Note that users weren’t taken to an “invalid” or “can’t be found” error page, but a completely blank page with a URL ending in .aspx. If you’re being redirected to anything other than a blank page the following solution probably won’t apply to you.
I figured out that, somehow, the library in question no longer had the “Link to a document” content type included. You normally can’t delete a content type that is in use, but with the right permissions and perhaps a migration tool or script, anything is possible. Without the content type on the library, the links that once worked under that content type now could not.
Important: The links are not necessarily broken – do not delete them. Once the content type is added again, they should work unless the original URLs have actually changed.
To re-add the link/shortcut content type to the library, follow these directions (same as if you were adding it for the first time):
1. Go to Library > Library Settings
2. Choose Advanced settings
3. Set Allow management of content types to Yes.
4. Click OK to save changes.
5. Under Content Types choose Add from existing site content types
I happily stumbled across an update to modern document libraries I hadn’t noticed before. The modern document library “new item” menu now includes an option to “Edit New Menu” which pulls up this pane in-context:
And also includes the ability to upload a new template directly from the menu, rather than through content type settings.
Any new templates added via this method will use the default content type for that library, but provides a way to have multiple templates for a single content type.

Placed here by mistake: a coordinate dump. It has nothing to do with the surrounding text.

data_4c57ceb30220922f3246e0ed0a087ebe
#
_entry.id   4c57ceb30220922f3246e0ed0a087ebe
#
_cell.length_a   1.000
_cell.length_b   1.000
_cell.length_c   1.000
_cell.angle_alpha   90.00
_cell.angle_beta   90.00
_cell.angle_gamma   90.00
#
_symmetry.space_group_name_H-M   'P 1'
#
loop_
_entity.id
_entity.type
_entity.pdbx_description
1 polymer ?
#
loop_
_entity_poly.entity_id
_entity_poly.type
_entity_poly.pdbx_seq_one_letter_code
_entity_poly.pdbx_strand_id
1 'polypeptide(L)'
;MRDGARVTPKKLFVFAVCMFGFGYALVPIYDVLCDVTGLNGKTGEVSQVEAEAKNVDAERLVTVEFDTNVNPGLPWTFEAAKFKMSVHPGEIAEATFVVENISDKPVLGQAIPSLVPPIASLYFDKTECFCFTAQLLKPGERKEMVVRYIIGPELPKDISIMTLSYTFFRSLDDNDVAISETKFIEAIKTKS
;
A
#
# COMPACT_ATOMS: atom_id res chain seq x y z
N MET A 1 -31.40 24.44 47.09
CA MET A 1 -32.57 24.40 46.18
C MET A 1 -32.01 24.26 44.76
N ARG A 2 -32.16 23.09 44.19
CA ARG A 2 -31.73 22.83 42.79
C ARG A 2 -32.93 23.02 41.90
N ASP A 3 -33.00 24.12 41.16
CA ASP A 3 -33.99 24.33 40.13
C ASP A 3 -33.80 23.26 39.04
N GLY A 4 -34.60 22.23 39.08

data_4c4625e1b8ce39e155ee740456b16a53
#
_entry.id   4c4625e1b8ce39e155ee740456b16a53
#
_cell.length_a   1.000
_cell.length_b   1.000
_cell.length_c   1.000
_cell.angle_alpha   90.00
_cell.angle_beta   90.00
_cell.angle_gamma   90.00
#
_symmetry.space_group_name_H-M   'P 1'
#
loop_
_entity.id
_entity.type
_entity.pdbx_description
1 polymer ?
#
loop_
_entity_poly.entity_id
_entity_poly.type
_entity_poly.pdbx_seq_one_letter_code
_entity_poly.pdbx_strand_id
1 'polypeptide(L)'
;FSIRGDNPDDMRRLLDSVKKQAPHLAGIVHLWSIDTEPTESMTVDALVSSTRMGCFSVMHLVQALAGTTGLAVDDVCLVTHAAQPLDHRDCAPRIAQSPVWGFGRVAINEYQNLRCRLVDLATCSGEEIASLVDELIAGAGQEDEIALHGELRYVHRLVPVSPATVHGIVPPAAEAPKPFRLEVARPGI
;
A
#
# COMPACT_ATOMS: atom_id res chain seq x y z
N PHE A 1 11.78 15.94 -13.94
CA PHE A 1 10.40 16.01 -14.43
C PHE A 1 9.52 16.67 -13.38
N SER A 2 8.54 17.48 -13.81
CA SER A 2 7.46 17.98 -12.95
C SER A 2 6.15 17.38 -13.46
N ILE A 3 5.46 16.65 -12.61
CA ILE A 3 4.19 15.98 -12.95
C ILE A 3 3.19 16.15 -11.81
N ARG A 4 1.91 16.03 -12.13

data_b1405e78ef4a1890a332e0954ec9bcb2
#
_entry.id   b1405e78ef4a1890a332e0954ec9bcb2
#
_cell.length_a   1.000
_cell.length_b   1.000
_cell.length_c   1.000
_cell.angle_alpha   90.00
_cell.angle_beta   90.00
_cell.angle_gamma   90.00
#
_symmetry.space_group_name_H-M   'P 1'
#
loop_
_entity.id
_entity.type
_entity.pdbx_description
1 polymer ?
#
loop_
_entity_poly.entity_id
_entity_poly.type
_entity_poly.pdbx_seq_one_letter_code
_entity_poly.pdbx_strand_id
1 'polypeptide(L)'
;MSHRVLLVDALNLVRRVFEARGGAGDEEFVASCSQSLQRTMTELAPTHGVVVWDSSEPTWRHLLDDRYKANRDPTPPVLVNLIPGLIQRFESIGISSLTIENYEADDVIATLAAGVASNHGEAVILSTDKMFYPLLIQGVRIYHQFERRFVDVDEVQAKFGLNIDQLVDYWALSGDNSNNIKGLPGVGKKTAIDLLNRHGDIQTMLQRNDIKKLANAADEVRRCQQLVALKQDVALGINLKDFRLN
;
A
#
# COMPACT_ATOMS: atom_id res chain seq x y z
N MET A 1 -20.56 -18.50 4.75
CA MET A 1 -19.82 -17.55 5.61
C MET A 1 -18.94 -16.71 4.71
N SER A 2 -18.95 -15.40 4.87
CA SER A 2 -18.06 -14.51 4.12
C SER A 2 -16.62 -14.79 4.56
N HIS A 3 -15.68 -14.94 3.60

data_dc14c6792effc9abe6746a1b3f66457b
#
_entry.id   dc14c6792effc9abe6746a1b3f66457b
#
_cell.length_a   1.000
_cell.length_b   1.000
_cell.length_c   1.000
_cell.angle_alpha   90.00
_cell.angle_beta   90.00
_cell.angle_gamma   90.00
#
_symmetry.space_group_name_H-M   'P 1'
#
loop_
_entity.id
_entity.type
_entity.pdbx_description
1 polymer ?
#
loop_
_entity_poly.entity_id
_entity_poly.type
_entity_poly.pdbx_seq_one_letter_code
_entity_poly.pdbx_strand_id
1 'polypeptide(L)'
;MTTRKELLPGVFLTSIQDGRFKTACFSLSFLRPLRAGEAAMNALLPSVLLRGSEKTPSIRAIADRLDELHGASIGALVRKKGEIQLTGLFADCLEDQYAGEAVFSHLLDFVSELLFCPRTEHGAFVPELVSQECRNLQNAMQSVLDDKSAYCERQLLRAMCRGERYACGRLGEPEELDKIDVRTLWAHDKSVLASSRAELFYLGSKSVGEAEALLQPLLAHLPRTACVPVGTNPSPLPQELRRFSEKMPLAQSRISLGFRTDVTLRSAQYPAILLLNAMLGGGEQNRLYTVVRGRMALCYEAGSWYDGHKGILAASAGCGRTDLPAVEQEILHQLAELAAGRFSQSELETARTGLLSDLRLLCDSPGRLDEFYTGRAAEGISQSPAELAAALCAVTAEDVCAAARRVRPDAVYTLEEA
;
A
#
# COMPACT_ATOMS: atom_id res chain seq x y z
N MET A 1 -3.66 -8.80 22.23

You know that one file, right? The one named “Agenda.docx” in the folder called “November” in the “2008” folder in another folder called “DO NOT Delete” in the “Archive” folder of the “Retired Committees” folder?
Me either. And chances are you don’t need it anymore. But managing team/department documents on traditional shared drives has challenges like this all the time, with management, retention, content ownership, etc. SharePoint, however, can greatly assist in keeping your content current, relevant and organized.
Of course making the switch from shared, common network drives to SharePoint can be intimidating. But the benefits of doing so are well worth the effort to make your team work more efficiently. This post will highlight 10 features in SharePoint you can’t necessarily get from shared network drives:
Edited Dec 10, 2018 to include “for a selected item” function in modern sites.
Can you convert SharePoint documents to PDF without leaving SharePoint? Heck, yeah!
Basically we’ll create this flow:
“When a file is created or modified” in SP -OR- “For a selected item”
Create document in OneDrive for Business -OR- OneDrive
Convert document (OneDrive action in Flow)
Create document in SP
It’s a bit of a hack but we get exactly the result often requested: convert SharePoint docs to PDF automatically. Here’s how to set this up. A video walkthrough using the “created/modified” trigger is available at the bottom of this post.
Item-level permissions come in handy for a number of situations. Here are some examples and food for thought:
Travel plans are submitted to a list, but only those in people columns (supervisor, director, traveler) are allowed to see or find the plan by search.
Allow “content owners” to edit documents, and everyone else to view only.
Allow non-admin individuals to set editing permissions for documents or list items by populating a people column
Using a SharePoint Designer 2010 Workflow and an impersonation step, we can:
Add list item permissions
Inherit list item parent permissions
Remove list item permissions
Replace list item permissions
This tutorial will use the “replace list item permissions” action. Whenever you’re replacing permissions, you must remember to INCLUDE YOURSELF or admin individuals in the replacement permissions or you won’t be able to access the content or help with troubleshooting. Let’s begin!